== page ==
When the weather was better, they could camp on spacious outdoor terraces with 154 seats. Indoor restaurant dining remains limited due to social distancing requirements, she said.
Magill said his difficulties in hiring workers predated the pandemic and would worsen as restaurants get higher capacity and more customers come. He wants to hire six or more workers.
“My people put in extra hours, extra time, and we’re understaffed,” he said. “We’re short every shift, seven days a week.”
Because workers are so limited, Magill said he hired people with no experience.
“That’s the only pool that’s available,” he said.
At Sam’s Wall Tavern in Aspinwall, owner Sam Sieber said he worked as a cook, dishwasher, host and waiter, filling gaps in the schedule when trying to hire staff.
“It definitely burdens everyone,” Sieber said, explaining that his restaurant staff had declined by about 30%.
He’s been trying to rent for months. So far, he said he had only found one person to work in the kitchen and recruited a friend to help.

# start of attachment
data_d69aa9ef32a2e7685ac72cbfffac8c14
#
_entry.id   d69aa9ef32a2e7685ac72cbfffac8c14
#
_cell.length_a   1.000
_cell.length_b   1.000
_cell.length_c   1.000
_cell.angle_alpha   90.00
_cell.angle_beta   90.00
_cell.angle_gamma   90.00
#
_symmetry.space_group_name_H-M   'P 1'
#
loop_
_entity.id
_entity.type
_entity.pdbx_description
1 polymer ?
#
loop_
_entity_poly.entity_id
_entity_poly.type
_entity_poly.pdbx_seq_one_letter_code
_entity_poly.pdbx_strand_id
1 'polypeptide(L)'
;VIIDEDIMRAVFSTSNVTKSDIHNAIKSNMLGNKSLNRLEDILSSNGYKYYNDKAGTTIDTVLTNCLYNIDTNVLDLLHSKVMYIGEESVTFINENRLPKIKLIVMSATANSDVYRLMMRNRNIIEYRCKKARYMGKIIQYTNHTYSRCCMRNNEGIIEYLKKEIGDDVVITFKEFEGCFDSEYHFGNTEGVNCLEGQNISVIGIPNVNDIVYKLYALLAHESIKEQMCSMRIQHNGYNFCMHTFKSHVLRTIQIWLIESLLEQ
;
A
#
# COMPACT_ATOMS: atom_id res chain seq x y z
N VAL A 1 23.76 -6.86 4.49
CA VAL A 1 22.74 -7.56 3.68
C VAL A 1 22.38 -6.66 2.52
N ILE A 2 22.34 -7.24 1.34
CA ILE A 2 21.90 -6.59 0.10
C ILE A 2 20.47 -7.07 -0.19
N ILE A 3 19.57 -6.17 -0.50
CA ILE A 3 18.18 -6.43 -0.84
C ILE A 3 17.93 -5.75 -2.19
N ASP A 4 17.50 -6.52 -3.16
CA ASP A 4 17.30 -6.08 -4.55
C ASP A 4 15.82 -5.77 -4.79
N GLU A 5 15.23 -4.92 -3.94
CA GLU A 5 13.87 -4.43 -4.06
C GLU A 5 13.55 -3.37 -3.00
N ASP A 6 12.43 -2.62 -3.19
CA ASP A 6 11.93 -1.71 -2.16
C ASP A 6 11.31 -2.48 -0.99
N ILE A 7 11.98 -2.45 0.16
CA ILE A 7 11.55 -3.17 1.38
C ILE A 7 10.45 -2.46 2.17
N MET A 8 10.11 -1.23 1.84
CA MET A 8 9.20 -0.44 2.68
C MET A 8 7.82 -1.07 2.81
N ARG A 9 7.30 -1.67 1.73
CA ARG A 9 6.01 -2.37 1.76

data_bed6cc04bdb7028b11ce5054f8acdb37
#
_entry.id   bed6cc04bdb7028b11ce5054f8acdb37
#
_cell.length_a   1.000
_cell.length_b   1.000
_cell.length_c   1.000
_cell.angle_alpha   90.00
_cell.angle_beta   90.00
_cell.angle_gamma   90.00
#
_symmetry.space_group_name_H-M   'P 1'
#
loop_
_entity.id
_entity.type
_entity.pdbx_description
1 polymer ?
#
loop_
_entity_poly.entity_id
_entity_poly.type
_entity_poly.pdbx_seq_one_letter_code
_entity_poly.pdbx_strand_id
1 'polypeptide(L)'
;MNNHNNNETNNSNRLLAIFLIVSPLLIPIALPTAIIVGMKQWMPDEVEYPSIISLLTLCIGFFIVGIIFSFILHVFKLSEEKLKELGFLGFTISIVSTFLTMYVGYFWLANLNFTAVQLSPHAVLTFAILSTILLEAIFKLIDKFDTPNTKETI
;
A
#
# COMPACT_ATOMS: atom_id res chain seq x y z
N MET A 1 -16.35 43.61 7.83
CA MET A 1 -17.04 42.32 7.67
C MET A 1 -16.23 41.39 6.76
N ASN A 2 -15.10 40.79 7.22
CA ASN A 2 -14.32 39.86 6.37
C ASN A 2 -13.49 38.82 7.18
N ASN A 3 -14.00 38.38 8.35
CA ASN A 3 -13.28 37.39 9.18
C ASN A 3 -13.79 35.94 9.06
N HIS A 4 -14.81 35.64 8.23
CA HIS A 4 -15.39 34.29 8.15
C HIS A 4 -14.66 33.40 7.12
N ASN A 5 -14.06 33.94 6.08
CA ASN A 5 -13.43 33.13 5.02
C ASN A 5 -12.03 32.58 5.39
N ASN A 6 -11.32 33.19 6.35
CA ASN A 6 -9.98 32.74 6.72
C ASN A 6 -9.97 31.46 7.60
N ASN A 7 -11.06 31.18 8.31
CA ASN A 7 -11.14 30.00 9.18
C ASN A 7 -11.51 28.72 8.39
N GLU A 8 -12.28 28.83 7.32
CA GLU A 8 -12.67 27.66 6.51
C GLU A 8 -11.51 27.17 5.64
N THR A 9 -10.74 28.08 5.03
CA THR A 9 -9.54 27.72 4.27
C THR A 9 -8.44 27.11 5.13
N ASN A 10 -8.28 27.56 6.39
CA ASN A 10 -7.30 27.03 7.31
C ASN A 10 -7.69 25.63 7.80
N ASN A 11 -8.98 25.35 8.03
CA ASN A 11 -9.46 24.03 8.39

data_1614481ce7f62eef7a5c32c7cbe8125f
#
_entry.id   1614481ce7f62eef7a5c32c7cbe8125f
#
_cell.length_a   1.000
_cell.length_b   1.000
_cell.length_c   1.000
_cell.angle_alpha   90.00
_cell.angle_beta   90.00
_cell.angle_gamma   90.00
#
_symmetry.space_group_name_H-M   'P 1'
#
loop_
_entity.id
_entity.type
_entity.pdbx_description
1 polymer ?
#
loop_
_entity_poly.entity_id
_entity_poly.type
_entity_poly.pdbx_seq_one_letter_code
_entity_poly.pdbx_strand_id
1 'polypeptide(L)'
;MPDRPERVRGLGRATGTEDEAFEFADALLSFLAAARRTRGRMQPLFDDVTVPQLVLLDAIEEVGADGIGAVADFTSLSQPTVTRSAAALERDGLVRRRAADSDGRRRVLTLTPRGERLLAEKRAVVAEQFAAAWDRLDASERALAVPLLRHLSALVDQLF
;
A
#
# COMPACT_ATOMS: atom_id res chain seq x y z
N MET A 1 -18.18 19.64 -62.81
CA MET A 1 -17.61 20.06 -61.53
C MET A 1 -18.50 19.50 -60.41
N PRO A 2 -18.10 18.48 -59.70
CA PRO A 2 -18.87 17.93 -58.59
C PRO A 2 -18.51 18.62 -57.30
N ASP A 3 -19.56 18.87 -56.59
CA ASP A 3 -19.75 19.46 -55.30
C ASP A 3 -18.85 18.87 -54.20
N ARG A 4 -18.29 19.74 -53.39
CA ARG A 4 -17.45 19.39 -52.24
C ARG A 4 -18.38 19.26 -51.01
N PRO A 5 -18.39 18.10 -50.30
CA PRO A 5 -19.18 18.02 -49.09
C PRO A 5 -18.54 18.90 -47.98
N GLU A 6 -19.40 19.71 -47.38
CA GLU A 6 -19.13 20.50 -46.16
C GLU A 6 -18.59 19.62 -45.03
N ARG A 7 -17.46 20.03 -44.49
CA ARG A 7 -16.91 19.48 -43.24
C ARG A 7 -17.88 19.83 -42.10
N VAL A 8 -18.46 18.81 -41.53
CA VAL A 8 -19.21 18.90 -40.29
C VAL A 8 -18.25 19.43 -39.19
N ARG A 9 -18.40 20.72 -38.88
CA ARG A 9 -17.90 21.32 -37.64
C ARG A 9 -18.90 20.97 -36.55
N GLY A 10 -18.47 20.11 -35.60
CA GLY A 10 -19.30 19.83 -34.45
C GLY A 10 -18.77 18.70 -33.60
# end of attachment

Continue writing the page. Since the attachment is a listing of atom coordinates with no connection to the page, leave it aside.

“I only ran ads wherever I can,” he said. “We tried to lure them with a higher hourly wage, but I know people who offer even more than I do and who can’t get people either.”
Pete Tolman, owner of Iron Born Pizza in the Strip District and Millvale, said he was facing the same problems.
“We’ve been trying to keep people busy since the beginning of the year,” said Tolman. “Now more and more people are coming out, so the pressure builds up.”
Tolman said he paid to post jobs on Indeed and Craiglist and also featured chef, server and host jobs on social media.
“It just makes daily life a little more hectic when we’re busy,” he said. “It’s always nice to have the right number of hands.”